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What is the optimum sample size for the study of peatland testate amoeba assemblages?

https://arctichealth.org/en/permalink/ahliterature287614
Source
Eur J Protistol. 2017 Oct;61(Pt A):85-91
Publication Type
Article
Date
Oct-2017
Author
Yuri A Mazei
Andrey N Tsyganov
Anton S Esaulov
Alexander Yu Tychkov
Richard J Payne
Source
Eur J Protistol. 2017 Oct;61(Pt A):85-91
Date
Oct-2017
Language
English
Publication Type
Article
Keywords
Amoeba - physiology
Biodiversity
Ecology - methods
Russia
Sample Size
Sphagnopsida - parasitology
Wetlands
Abstract
Testate amoebae are widely used in ecological and palaeoecological studies of peatlands, particularly as indicators of surface wetness. To ensure data are robust and comparable it is important to consider methodological factors which may affect results. One significant question which has not been directly addressed in previous studies is how sample size (expressed here as number of Sphagnum stems) affects data quality. In three contrasting locations in a Russian peatland we extracted samples of differing size, analysed testate amoebae and calculated a number of widely-used indices: species richness, Simpson diversity, compositional dissimilarity from the largest sample and transfer function predictions of water table depth. We found that there was a trend for larger samples to contain more species across the range of commonly-used sample sizes in ecological studies. Smaller samples sometimes failed to produce counts of testate amoebae often considered minimally adequate. It seems likely that analyses based on samples of different sizes may not produce consistent data. Decisions about sample size need to reflect trade-offs between logistics, data quality, spatial resolution and the disturbance involved in sample extraction. For most common ecological applications we suggest that samples of more than eight Sphagnum stems are likely to be desirable.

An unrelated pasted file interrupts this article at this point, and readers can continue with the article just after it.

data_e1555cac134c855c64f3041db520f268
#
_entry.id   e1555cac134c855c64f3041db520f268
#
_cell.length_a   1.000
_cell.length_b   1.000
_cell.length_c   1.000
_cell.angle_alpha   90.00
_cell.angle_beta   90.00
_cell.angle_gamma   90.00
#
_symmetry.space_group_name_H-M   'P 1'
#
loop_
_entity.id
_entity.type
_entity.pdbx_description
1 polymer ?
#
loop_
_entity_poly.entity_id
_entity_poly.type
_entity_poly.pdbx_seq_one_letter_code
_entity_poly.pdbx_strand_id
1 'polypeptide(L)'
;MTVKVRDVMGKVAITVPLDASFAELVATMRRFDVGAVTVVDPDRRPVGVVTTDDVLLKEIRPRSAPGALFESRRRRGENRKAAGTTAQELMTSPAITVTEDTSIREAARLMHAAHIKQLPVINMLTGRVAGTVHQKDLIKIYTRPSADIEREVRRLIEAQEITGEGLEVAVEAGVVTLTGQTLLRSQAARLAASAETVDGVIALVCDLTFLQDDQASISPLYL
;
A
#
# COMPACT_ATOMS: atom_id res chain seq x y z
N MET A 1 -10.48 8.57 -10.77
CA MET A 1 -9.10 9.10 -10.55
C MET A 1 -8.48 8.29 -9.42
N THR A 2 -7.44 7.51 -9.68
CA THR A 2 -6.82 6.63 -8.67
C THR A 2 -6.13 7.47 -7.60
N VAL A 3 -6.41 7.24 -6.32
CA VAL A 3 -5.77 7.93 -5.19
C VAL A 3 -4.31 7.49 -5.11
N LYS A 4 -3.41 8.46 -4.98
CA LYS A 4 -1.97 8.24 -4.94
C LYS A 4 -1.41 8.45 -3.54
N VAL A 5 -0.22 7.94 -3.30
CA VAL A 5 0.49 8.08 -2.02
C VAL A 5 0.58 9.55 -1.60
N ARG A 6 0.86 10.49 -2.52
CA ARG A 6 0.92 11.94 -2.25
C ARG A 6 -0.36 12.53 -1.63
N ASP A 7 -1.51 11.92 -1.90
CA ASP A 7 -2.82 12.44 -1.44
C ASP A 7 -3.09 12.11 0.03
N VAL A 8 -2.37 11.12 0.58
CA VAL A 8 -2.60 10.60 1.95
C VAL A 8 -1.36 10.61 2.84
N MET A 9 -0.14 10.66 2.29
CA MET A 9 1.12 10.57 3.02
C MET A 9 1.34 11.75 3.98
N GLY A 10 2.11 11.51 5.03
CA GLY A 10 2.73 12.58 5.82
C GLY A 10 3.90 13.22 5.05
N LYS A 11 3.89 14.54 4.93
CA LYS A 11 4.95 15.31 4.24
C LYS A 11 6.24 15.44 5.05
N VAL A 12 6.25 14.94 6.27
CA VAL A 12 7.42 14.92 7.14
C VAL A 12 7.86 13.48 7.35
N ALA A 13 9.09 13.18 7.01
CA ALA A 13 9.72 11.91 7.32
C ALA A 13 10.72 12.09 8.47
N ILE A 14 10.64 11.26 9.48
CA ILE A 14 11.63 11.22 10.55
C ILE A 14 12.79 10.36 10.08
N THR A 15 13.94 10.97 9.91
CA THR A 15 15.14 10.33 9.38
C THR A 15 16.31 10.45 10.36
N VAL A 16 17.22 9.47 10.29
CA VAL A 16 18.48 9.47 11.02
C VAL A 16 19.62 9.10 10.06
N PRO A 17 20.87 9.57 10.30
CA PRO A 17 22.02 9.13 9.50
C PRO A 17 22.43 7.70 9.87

PubMed ID
28992522 View in PubMed
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